Clubs are ruining their seasons because of a misguided view that they have a duty to loan out backup players…
Large Premier League clubs are consistently loaning out young and experienced players to their own detriment.
Sides such as Liverpool, Arsenal and Manchester United could be in stronger positions this season if they hadn’t allowed rivals to borrow players contracted to them.
The practice is normal, but in many cases, it actually defies logic.
Let’s take Liverpool (who are pretty appalling when it comes to the buying and selling of players as well) as an example:
During the summer, Brendan Rodgers let Andre Wisdom, a 21-year-old who’s captained the England Under-21s, join West Brom on loan for the campaign.
In his place, he signed Javier Manquillo on loan for two seasons. Manquillo is a year younger than Wisdom, and had made six professional appearances prior to this term. While this seems bizarre enough it itself, it’s important to realise that Jon Flanagan has been out for a number of months with a nasty injury, and Glen Johnson is prone to injuries and below-par form himself…
While Liverpool fans have debated over who should start between Johnson and Manquillo – essentially choosing between the lesser of two evils based on current form – West Brom have gratefully accepted the Wisdom gift. The stocky defender has made ten Premier League appearances so far, remaining solid at the back and producing a memorably sumptuous assist versus Manchester United. ‘Thanks very much,’ Baggies fans must be thinking.
But this isn’t even the worst of Liverpool’s crimes in the loan market. Having spent £10m on Belgian World Cup star Divock Origi, the club loaned him straight back to Lille, with a clause inserted that it will cost an extra £5m to terminate the loan and bring him to Anfield early.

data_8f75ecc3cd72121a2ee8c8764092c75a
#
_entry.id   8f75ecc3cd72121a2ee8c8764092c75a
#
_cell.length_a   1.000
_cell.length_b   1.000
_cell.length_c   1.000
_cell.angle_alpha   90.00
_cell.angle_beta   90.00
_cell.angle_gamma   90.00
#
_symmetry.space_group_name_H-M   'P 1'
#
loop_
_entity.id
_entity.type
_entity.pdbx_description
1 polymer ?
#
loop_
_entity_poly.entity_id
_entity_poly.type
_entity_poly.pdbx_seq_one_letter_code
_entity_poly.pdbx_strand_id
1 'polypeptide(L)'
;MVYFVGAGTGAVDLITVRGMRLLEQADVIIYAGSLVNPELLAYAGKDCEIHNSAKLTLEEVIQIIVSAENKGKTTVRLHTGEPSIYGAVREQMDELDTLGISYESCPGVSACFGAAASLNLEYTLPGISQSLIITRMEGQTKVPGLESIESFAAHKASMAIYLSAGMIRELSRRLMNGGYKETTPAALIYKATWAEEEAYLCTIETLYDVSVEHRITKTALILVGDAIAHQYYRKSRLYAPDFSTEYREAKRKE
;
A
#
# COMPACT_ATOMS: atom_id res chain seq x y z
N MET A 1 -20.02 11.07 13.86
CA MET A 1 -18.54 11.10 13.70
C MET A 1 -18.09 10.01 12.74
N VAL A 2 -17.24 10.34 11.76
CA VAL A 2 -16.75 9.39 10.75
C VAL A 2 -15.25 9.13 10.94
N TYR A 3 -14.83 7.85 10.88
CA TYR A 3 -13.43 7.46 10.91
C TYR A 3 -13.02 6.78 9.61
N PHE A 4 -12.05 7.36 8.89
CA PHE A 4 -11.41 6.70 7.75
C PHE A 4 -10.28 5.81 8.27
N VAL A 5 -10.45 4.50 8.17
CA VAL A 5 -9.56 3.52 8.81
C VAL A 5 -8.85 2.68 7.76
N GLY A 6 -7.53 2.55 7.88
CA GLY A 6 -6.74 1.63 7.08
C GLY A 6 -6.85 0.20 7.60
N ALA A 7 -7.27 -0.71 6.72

Due to Daniel Sturridge’s injury, the Reds have had to rely on Mario Balotelli, Rickie Lambert and Fabio Borini up top – none of whom have notched a Premier League goal yet.
The Origi loan is like buying somebody’s car, but letting them drive it for a year while you’re stuck using the bus.
What’s more, the Reds have centre-backs Tiago Ilori and Sebastian Coates out on loan, while £20m summer signing Dejan Lovren is quickly proving that he can’t defend to save his life. They also lent Pepe Reina to Napoli last season and spent £9m on Simon Mignolet, an inferior keeper, to replace him.
Again, where is the logic?
Fortunately for the Reds though, they’re not the only club lending out players willy-nilly.
Step forward, Arsenal.
Everyone with even a vague interest of football could have suggested that Arsenal were defensively light at the start of the season, without even taking into account the Gunners’ penchant for an injury crisis. Almost predictably, £12m summer signing Mathieu Debuchy and star centre-back Laurent Koscielny picked up nasty injuries, meaning Arsene Wenger has had to deploy left-back Nacho Monreal at the heart of defence, and £16m youngster Calum Chambers on the right.